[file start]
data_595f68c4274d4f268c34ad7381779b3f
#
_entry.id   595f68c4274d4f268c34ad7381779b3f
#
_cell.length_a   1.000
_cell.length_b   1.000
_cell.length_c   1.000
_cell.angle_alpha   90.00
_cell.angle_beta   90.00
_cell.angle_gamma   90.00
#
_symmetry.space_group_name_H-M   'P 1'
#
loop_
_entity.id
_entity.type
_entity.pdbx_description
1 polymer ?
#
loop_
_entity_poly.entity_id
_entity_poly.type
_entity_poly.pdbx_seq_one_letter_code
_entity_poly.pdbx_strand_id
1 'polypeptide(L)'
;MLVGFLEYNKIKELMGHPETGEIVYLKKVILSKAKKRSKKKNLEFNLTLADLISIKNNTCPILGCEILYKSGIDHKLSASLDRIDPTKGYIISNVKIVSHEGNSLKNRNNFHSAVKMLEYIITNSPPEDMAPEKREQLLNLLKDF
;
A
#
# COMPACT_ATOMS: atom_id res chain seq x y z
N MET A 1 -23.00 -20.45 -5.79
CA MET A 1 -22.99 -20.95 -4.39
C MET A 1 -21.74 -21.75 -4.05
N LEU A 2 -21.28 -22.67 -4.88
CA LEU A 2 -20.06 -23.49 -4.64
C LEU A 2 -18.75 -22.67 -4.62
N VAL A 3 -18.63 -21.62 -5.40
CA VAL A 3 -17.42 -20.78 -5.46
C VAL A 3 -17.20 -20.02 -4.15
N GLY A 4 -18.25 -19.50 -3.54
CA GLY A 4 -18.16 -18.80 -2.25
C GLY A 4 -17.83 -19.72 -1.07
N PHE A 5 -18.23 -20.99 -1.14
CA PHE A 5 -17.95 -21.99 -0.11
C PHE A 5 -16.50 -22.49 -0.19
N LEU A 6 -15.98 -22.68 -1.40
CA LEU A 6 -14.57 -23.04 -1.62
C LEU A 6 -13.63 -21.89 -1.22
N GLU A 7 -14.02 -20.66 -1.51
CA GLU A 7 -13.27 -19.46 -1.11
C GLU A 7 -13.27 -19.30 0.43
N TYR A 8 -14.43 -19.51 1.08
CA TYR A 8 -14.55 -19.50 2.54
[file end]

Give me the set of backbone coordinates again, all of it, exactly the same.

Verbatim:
data_595f68c4274d4f268c34ad7381779b3f
#
_entry.id   595f68c4274d4f268c34ad7381779b3f
#
_cell.length_a   1.000
_cell.length_b   1.000
_cell.length_c   1.000
_cell.angle_alpha   90.00
_cell.angle_beta   90.00
_cell.angle_gamma   90.00
#
_symmetry.space_group_name_H-M   'P 1'
#
loop_
_entity.id
_entity.type
_entity.pdbx_description
1 polymer ?
#
loop_
_entity_poly.entity_id
_entity_poly.type
_entity_poly.pdbx_seq_one_letter_code
_entity_poly.pdbx_strand_id
1 'polypeptide(L)'
;MLVGFLEYNKIKELMGHPETGEIVYLKKVILSKAKKRSKKKNLEFNLTLADLISIKNNTCPILGCEILYKSGIDHKLSASLDRIDPTKGYIISNVKIVSHEGNSLKNRNNFHSAVKMLEYIITNSPPEDMAPEKREQLLNLLKDF
;
A
#
# COMPACT_ATOMS: atom_id res chain seq x y z
N MET A 1 -23.00 -20.45 -5.79
CA MET A 1 -22.99 -20.95 -4.39
C MET A 1 -21.74 -21.75 -4.05
N LEU A 2 -21.28 -22.67 -4.88
CA LEU A 2 -20.06 -23.49 -4.64
C LEU A 2 -18.75 -22.67 -4.62
N VAL A 3 -18.63 -21.62 -5.40
CA VAL A 3 -17.42 -20.78 -5.46
C VAL A 3 -17.20 -20.02 -4.15
N GLY A 4 -18.25 -19.50 -3.54
CA GLY A 4 -18.16 -18.80 -2.25
C GLY A 4 -17.83 -19.72 -1.07
N PHE A 5 -18.23 -20.99 -1.14
CA PHE A 5 -17.95 -21.99 -0.11
C PHE A 5 -16.50 -22.49 -0.19
N LEU A 6 -15.98 -22.68 -1.40
CA LEU A 6 -14.57 -23.04 -1.62
C LEU A 6 -13.63 -21.89 -1.22
N GLU A 7 -14.02 -20.66 -1.51
CA GLU A 7 -13.27 -19.46 -1.11
C GLU A 7 -13.27 -19.30 0.43
N TYR A 8 -14.43 -19.51 1.08
CA TYR A 8 -14.55 -19.50 2.54